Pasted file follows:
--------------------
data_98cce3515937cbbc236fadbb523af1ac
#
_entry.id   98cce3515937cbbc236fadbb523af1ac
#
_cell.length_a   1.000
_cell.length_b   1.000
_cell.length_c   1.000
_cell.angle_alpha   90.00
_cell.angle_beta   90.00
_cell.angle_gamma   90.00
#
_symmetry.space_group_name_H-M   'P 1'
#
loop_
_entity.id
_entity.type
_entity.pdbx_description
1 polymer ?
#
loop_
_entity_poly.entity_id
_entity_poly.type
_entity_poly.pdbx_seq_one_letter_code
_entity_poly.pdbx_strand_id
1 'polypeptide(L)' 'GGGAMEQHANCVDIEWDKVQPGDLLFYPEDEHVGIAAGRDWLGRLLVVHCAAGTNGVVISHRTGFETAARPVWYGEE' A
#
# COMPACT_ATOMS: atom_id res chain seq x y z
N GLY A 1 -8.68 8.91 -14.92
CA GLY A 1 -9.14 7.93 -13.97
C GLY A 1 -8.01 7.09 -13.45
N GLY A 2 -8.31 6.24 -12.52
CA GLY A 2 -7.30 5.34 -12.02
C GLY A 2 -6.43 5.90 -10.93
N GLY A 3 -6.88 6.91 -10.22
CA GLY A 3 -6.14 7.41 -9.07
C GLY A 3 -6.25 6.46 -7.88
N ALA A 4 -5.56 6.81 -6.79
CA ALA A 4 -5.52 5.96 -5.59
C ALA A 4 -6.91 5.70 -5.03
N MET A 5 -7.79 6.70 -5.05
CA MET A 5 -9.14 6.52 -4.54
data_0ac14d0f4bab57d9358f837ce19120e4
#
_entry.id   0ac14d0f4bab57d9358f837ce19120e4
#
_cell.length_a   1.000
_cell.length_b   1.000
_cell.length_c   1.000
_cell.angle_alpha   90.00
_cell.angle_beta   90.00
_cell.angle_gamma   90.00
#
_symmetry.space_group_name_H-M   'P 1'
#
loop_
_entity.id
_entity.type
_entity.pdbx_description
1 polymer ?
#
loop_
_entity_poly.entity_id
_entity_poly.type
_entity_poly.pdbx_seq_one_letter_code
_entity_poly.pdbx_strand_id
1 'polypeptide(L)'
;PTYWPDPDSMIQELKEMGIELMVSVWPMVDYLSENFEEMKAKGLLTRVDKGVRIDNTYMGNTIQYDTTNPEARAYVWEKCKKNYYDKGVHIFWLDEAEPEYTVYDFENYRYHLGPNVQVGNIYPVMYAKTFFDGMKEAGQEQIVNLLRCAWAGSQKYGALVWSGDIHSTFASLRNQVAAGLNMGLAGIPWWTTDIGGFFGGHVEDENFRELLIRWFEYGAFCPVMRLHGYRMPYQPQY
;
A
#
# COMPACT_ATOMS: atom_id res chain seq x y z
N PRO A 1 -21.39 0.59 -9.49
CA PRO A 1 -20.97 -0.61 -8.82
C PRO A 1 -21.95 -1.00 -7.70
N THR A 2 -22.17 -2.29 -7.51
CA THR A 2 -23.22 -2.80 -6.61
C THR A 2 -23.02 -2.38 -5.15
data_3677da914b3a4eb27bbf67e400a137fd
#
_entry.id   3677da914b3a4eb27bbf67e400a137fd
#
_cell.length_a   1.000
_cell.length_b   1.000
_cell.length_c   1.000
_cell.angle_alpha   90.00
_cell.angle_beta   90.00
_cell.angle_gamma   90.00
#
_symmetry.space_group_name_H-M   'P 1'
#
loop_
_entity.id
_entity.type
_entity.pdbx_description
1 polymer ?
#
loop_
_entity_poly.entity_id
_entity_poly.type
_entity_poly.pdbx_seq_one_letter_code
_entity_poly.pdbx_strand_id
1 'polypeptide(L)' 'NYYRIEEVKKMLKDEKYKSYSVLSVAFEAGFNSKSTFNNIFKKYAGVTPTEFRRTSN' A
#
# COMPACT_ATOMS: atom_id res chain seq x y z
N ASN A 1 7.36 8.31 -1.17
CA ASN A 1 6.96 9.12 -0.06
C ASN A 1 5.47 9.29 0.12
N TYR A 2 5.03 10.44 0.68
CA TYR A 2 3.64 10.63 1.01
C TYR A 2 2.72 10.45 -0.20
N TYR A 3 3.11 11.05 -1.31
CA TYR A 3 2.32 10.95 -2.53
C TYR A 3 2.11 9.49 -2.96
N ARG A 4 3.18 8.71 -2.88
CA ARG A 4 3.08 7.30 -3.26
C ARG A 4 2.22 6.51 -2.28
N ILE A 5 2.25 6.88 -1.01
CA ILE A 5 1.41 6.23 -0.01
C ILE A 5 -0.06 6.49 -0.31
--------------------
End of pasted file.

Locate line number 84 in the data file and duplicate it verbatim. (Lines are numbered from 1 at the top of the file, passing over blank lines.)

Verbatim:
_cell.length_c   1.000